opinionBy Sharon Dunwoody
How can reporters get to the 'truth' in science? Sharon Dunwoody says following the 'weight of evidence' avoids bias.
Let me start with an audacious assertion: A major problem confronting science journalists is that they have trouble communicating what's true. Even when competing claims are wildly lopsided - think climate change, for example - science journalists feel that they cannot tell their audience that one of the claims is surviving scientific scrutiny better than others.
If I can convince you that this problem is real, I then want to offer a better strategy for handling it: a tactic that I call 'weight-of-evidence' reporting.
Accurate, but not necessarily true
But first, the problem. Accuracy has long been a crucial standard in journalism, and it is a noble goal. But accurate is not a synonym for true.
Usually, 'accuracy' reflects the 'goodness of fit' between what a source tells the journalist and what he or she writes: not an independent judgment on whether that assertion is true or not. Put another way, accuracy more often reflects 'reliability' (how well the reporter captures the gist of what the scientist said) than 'validity' (whether the assertion made by the source is likely to be true).
Why is validity given short shrift? Science journalists take pride in helping audiences sift the wheat from the chaff of scientific claims. But several factors get in the way of establishing the truth.
One is that no single journalist knows enough to evaluate most truth claims. If an engineering firm issues a press release announcing that it has developed solar panels capable of capturing four times more of the sun's energy that the typical silicon panel, a reporter likely will have neither the skills nor the time to burrow into the peer-reviewed literature to assess the quality of the evidence.
Experienced journalists will often handle that problem by talking to other scientists. While this may help judge a claim's veracity, it does not solve a bigger problem.
When editors or audiences detect what they believe to be the reporter's opinion in a story, that journalist risks being accused of bias. Indicating which scientific claims are more likely to be true sets a journalist up for a serious credibility problem.
So what is a journalist to do? Well, one time-honoured surrogate for making validity claims is to 'balance' competing claims. If the journalist cannot say which among a series of claims is likely to be true, they can at least offer the range - the climate scientist and the climate skeptic, the 'he said/she said' format - leaving the audience to reach their own conclusion.
But while the journalist may be sending a legitimate message - 'the truth is in here somewhere' - studies of audience reactions indicate that they, unfortunately, are taking home a very different message: 'no one knows what's true'. And that, I would argue, is an inaccurate and unacceptable outcome.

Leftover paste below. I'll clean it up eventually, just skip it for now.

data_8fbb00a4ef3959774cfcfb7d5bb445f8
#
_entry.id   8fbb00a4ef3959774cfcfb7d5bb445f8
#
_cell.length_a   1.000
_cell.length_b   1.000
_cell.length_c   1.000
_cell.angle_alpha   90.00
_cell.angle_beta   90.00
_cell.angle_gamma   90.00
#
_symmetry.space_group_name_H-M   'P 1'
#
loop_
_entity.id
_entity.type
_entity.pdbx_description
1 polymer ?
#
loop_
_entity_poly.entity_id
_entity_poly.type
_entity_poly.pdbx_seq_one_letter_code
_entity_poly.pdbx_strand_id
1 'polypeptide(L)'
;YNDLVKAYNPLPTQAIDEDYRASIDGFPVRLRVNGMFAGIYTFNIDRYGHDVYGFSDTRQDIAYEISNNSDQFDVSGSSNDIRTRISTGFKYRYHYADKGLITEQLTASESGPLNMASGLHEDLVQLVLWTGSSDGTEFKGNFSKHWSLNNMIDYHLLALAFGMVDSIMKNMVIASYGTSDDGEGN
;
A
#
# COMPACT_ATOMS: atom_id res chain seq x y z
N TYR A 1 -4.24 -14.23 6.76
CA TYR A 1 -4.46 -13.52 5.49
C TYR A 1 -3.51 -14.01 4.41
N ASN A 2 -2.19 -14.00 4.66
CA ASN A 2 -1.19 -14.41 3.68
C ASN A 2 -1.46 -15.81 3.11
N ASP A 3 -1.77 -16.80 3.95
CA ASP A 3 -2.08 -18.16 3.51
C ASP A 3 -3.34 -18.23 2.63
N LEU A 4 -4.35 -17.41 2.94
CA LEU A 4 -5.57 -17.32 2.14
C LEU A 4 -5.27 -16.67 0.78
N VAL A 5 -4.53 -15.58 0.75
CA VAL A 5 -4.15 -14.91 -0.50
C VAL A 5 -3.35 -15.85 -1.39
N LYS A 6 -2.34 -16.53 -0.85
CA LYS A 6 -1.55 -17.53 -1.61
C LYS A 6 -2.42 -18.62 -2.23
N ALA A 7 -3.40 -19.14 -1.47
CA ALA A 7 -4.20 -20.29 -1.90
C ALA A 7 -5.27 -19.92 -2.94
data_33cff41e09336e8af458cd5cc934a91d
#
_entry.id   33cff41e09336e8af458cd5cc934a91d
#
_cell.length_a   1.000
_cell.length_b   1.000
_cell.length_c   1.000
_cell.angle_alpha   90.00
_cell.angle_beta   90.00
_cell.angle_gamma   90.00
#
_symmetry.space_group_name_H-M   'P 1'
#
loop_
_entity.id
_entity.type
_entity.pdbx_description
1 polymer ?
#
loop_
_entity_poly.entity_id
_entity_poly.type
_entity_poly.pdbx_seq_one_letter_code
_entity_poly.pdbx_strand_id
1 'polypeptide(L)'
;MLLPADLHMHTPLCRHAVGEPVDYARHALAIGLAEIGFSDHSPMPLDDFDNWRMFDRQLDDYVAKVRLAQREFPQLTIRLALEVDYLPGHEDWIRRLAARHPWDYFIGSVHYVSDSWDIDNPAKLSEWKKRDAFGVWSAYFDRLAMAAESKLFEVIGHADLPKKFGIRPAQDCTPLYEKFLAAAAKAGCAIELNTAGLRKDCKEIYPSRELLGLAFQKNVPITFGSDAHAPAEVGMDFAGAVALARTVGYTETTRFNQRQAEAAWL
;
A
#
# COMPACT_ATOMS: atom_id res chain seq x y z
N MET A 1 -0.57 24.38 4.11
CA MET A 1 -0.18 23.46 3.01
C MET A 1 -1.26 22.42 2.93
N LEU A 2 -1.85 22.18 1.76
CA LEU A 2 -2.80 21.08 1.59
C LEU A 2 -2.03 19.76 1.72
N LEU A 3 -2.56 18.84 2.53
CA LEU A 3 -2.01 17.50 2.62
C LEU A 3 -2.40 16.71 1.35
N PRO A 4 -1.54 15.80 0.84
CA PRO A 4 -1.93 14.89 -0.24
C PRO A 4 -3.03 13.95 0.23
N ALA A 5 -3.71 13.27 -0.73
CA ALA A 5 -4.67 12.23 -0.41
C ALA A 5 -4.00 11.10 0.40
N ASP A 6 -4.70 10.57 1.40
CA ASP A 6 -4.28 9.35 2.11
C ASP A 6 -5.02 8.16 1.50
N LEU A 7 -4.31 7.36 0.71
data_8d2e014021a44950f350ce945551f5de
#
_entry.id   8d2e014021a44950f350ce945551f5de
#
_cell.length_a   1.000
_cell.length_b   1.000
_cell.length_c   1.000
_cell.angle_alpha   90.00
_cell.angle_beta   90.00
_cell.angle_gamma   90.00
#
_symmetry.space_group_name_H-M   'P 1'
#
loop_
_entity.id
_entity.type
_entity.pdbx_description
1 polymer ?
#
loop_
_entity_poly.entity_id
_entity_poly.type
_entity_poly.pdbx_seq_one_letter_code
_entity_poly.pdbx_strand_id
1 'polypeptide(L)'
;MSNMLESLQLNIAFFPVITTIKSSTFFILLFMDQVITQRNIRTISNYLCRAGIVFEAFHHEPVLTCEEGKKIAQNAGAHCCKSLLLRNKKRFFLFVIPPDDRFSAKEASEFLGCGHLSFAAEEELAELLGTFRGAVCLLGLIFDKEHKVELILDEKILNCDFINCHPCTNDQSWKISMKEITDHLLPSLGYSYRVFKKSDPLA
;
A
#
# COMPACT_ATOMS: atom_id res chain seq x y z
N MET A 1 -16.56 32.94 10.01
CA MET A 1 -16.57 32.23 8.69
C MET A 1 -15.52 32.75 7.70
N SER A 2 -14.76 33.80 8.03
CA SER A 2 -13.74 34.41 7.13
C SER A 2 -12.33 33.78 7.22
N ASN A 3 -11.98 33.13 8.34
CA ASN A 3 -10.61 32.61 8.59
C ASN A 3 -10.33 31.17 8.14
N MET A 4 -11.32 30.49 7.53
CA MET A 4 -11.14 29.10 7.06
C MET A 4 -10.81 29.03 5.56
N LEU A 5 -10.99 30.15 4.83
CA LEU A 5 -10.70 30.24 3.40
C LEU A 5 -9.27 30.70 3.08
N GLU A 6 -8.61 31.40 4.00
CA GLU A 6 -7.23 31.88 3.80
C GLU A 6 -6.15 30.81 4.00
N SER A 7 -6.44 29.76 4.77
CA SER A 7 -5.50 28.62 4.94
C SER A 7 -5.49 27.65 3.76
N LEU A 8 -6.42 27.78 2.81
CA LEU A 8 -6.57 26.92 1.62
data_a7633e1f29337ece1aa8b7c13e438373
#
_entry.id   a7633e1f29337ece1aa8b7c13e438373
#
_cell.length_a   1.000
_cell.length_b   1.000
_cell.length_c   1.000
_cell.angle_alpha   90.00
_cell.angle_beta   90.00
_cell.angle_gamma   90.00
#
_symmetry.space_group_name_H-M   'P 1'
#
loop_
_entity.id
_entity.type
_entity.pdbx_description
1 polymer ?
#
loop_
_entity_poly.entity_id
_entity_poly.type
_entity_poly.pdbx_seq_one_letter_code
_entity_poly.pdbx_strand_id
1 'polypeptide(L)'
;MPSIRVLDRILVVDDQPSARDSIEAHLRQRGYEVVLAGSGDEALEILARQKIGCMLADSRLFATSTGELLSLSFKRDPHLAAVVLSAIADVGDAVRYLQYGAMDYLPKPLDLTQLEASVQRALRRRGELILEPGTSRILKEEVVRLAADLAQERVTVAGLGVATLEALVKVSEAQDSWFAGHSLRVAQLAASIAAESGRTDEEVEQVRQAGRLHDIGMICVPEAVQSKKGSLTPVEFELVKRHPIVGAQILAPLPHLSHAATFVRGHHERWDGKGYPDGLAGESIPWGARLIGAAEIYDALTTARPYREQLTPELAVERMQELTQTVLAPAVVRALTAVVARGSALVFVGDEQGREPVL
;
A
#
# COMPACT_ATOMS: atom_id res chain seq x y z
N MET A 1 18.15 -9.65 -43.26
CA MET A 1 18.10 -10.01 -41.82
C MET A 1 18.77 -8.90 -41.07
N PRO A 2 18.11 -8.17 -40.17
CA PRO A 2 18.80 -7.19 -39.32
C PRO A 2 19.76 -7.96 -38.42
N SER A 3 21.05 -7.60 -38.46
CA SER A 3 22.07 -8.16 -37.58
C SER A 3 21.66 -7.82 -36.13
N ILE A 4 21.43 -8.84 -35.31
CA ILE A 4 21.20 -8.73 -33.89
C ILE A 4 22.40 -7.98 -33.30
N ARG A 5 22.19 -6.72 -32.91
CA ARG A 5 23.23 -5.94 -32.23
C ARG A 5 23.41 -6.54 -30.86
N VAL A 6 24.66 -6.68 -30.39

Weigh up the support
Let me offer one possible escape hatch: weight-of-evidence reporting.
This strategy does not call on science journalists to evaluate the scientific evidence for and against claims, nor to make an assertion about what's true. Rather, it asks journalists to share where scientist-sources fall along that continuum of truth claims.
With this approach a reporter would ascertain not which truth claim is most likely to be valid, but which has garnered the most support from the scientists qualified to vet it. And in writing a story they can then make a statement about what's true while lowering the risk of being perceived as unfair or biased. The journalist retains an 'informing' role, but by telling the audience that most of the scientists studying the issue 'land here rather than there', their story can also make a clear validity statement about which 'truth' is likely to hold over time.
With a research group at the University of Wisconsin-Madison, USA, I have tested this idea, with promising results. We chose a debate about how the brain comes to recognise faces. It pits a theory that the skill resides in a specialised part of the brain against one that argues recognition is the result of practice - that the brain just gets better at facial recognition over time.
At the time of the experiment, the theory of a specialised brain region had most scientific support. We exposed readers in the United States to online science stories, half of which made that weight-of-evidence assertion at the top and half that simply laid out the two claims. They were split into two groups, where each saw one or the other type of story. Then we asked our respondents which of the two theories scientists thought was true, and which they themselves thought was true.
As expected, those who read the 'weight-of-evidence' stories were more likely to tell us that scientists thought the specialised brain area hypothesis was true. And that conclusion about the scientists meant that those readers were also more likely to believe it themselves. So the weight-of-evidence text had a direct effect on respondents' judgments about scientists' beliefs and an indirect effect on their own judgments.
One experiment proves little, of course, but other science communication researchers are also exploring this process - and it will be important to also check whether it holds true in other cultures.
Sharon Dunwoody is Evjue-Bascom Professor Emerita in the School of Journalism and Mass Communication at the University of Wisconsin-Madison, USA. She can be contacted at firstname.lastname@example.org